Meningitis is an inflammation of the meninges that provides a protective covering of the brain and spinal cord. The inflammation of this layer leads to severe headache and decreases the brain functions.
The most common cause of meningitis are viral and bacterial infections. However, fungal, parasitic infections and non-infectious causes are known to increase the risk of meningitis. Other comorbidities such as cancer, drug allergies and chemical irritation are known to cause inflammation of the meninges.
In certain cases, bacterial meningitis can be life-threatening and may cause hearing impairment and brain damage. This condition may turn to be fatal if left untreated for a long period of time.
The incidence of acquiring meningitis is higher with 70% cases reported in children below 5 years and adults above 60 years of age. However, the prevalence is higher among the female population when compared to the male population.
The early signs of acquiring meningitis may be similar to flu-like symptoms. The other symptoms may develop over a few hours or days that may turn intense over a period of time. The symptoms of meningitis are explained separately for children and adults.
The symptoms of meningitis observed in children are:
- High fever
- Continuous crying
- Poor feeding
- Increased irritability during sleep
- Formation of bulge over the head
- Stiffness of the head and neck
The symptoms of meningitis observed in adults include:
- Sudden fever spikes
- Stiffness of neck
- Severe headache
- Loss of appetite
- Sensitivity to light
- Increased sleepiness and difficulty in waking up
- Difficulty in concentrating
- Skin rash
Meningitis occurs due to bacterial and viral infections that enter the blood stream and affects the brain and spinal cord. It also occurs due to the infection of sinus or ear infections, surgeries or due to a skull fracture.
The bacterial strains that cause meningitis are:
- Streptococcus pneumoniae (Pneumococcus)
- Neisseria meningitidis (Meningococcus)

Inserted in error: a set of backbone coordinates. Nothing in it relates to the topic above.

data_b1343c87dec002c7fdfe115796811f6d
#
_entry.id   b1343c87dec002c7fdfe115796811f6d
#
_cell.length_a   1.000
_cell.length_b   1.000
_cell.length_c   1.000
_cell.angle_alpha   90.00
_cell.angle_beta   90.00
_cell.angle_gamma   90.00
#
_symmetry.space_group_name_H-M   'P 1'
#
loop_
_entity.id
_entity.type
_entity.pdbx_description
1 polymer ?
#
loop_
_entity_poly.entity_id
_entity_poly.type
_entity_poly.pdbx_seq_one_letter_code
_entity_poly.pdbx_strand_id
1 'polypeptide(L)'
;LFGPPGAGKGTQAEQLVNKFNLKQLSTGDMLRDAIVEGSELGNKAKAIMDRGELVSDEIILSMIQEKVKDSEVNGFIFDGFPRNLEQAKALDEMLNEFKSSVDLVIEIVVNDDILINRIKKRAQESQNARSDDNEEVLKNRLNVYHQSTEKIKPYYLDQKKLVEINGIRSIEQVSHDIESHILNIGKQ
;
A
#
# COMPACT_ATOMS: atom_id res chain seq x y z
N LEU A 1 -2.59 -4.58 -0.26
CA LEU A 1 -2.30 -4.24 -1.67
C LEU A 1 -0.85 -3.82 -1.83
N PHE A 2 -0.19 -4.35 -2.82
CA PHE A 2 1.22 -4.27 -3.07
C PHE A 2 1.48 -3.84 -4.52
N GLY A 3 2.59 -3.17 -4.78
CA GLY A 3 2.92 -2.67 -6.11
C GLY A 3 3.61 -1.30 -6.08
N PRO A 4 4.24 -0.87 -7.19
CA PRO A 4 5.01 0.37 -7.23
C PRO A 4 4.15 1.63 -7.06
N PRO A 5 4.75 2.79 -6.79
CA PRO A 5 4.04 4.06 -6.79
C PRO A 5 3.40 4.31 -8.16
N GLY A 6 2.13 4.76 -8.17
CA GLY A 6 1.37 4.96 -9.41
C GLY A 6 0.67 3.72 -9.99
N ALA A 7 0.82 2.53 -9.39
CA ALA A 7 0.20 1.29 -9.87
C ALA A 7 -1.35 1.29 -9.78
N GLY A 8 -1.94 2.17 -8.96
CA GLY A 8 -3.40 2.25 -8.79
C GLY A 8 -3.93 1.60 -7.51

- Haemophilus influenza (Haemophilus)
- Listeria monocytogenes (Listeria)
The viral strains that cause meningitis are:
- Herpes simplex virus
- HIV virus
- West Nile virus
- Paramyxovirus (Mumps)
The following factors increase the risk of developing meningitis:
- Increased alcohol consumption
- Uncontrolled diabetes
- Autoimmune disorders
- Immunosuppressive agents
- Cigarette smoking
- Conditions like HIV/AIDS and cancer
- Organ or bone marrow transplantation
The complications that arise due to meningitis are:
- Brain damage
- Hearing impairment
- Hydrocephalus (excess fluid accumulation in the brain)
- Septicaemia (blood poisoning)
- Subdural effusion (accumulation of fluid between the brain and skull)
- Vision impairment
Meningitis is diagnosed by the following diagnostic procedures:
- Image scan: Image scans such as computed tomography (CT) scan and magnetic resonance imaging (MRI) scan are performed to determine any underlying cause of meningitis such as head injury, tumor or clot formation. It also detects the presence of swelling or inflammation in any part of the brain. X-rays and CT scan are used to detect the presence of sinuses or lung infections.
- Culture test: Blood samples are collected to perform culture test to detect the strain of microbial infections. This test provides scope for targeted treatment of microbial infections.
- Lumbar puncture: It is also called a spinal tap test. A needle is inserted into the spinal cord for the sample collection of cerebrospinal fluid. The low level of blood glucose in the CSF confirms the presence of infection and inflammation of the meninges.
- Laboratory testing: Blood and urine samples are collected to determine the presence of any underlying condition or the spread of infections to the other parts of the body.
The treatment of meningitis depends on the age and type of microbial infection.
- Bacterial meningitis: Bacterial infection can be cured by use of medications, such as antibiotics and corticosteroid agents for a specified period of time. These medications are administered in combination with analgesic and anticonvulsant drugs to relieve the symptoms of pain and seizures respectively.
A procedure involving the emptying of sinuses and mastoids are performed to prevent the risk of bacterial infections.
- Viral meningitis: There is no cure for viral meningitis. The symptoms of this infection reduce with time with adequate bed rest, plenty of fluid intake and the use of over-the-counter (OTC) medications. The doctor may also prescribe the use of anticonvulsant drugs to prevent the risk of seizures.
Management and support
Meningitis produces acute headache that may be confused with the symptoms of other medical conditions. Thus, it is advised to consult the doctor as soon as the patient develops symptoms of meningitis. Effective management of meningitis helps prevent damage to the brain and other health complications.
Meningitis is a contagious disease. The spread of the infection can be prevented by:
- Avoiding regular contact with people suffering from meningitis
- Using face mask while travelling or visiting an infected person
- Using hand sanitizers and disinfectants to prevent spread of infection
- Taking vaccination to prevent the occurrence of meningitis
- Minimizing regular contact with wild animals (worker in zoo or national parks)
The use of medications and regular follow-up post treatment helps in better response rate from meningitis infections. Lifestyle modifications such as avoiding cigarette smoking help in reducing the risk of developing meningitis infections.